Vietnam Country Profile

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Lotus
Lotus

Vietnam, a one-party Communist state, has one of south-east Asia’s fastest-growing economies and has set its sights on becoming a developed nation by 2020.

It became a unified country once more in 1975 when the armed forces of the Communist north seized the south.

This followed three decades of bitter wars, in which the Communists fought first against the colonial power France, then against South Vietnam and its US backers. In its latter stages, the conflict held the attention of the world.

The US joined the hostilities in order to stem the “domino effect” of successive countries falling to Communism.

The jungle war produced heavy casualties on both sides, atrocities against civilians, and the indiscriminate destruction and contamination of much of the landscape.

Ao dai
Ao dai

A visit to Vietnam by US President Bill Clinton in November 2000 was presented as the culmination of American efforts to normalise relations with the former enemy.

Politics: Vietnam is a one-party Communist state; it became unified in 1975 after three decades of war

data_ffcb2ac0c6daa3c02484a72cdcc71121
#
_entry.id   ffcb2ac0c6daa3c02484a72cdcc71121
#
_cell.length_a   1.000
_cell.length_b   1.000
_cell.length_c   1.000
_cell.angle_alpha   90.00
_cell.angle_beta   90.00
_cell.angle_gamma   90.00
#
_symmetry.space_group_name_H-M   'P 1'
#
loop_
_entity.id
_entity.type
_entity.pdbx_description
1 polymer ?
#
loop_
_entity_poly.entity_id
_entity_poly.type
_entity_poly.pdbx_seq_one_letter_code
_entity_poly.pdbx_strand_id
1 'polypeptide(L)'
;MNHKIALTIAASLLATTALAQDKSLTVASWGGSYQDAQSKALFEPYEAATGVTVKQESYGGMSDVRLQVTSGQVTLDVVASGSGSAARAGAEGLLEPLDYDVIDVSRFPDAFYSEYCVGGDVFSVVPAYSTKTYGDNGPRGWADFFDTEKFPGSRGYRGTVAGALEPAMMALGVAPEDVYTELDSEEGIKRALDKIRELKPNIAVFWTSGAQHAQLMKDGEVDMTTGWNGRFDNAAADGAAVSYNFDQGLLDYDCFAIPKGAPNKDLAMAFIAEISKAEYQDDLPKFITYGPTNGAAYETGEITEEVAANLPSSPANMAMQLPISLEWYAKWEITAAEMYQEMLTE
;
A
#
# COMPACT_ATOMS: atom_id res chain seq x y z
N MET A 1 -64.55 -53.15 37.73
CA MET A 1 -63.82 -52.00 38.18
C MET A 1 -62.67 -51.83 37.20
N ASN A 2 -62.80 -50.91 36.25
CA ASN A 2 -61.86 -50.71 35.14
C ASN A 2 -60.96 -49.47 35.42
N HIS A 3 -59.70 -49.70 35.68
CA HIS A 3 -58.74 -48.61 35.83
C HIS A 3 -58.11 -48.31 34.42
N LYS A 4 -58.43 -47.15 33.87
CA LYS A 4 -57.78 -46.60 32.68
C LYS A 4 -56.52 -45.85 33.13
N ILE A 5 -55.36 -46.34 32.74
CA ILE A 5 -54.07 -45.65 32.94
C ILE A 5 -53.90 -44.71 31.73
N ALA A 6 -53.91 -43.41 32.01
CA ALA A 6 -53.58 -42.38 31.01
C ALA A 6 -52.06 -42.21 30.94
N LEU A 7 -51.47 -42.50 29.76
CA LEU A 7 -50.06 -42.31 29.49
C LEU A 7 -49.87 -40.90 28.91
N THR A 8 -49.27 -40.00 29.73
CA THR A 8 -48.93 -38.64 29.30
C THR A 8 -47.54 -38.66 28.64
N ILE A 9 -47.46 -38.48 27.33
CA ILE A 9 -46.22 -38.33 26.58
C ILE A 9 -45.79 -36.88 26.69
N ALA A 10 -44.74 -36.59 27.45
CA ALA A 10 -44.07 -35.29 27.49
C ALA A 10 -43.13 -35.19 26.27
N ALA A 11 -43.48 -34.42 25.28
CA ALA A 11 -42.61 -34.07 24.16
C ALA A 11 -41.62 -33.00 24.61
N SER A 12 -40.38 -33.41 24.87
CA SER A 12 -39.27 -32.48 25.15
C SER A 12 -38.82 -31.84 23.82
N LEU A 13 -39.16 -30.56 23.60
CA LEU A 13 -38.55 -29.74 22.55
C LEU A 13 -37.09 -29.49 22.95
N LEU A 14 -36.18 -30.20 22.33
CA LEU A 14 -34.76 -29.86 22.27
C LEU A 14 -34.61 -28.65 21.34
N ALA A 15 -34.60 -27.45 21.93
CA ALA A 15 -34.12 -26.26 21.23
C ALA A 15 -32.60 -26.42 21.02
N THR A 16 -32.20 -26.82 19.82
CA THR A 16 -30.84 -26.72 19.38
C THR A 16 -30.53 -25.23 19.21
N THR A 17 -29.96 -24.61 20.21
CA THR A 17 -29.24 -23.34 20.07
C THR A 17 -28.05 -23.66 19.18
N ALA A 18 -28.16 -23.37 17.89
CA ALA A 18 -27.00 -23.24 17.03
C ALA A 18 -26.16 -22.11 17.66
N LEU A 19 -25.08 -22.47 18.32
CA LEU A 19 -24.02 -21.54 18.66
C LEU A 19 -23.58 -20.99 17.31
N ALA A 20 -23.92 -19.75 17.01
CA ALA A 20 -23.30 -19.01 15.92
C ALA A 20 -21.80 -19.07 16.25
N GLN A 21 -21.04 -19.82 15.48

Economy: It is becoming a major manufacturing center; it is the second biggest supplier of clothes to the US

International: Long running territorial dispute with China over parts of South China Sea, rich in oil and fish

Vietnam struggled to find its feet after unification and tried at first to organised the agricultural economy along strict collectivist lines.

But elements of market forces and private enterprise were introduced from the late 1980s and a stock exchange opened in 2000.

Foreign investment has grown and the US is Vietnam’s main trading partner. In the cities, the consumer market is fueled by the appetite of a young, middle class for electronic and luxury goods. After 12 years of negotiations the country joined the World Trade Organization in January 2007.

Coffee and Flowers in Hanoi
Coffee and Flowers in Hanoi

But the disparity in wealth between urban and rural Vietnam is wide and some Communist Party leaders worry that too much economic liberalisation will weaken their power base.

Vietnam has also struggled to restrain its trade and budget deficits, as well as the inflation rate, which was in double digits at the start of 2010.

Despite pursuing economic reform, the ruling Communist Party shows little willingness to give up its monopoly on political power.

Vietnam has been accused of suppressing political dissent and religious freedom. Rights groups have singled out Hanoi’s treatment of ethnic minority hill tribe people, collectively known as Montanans.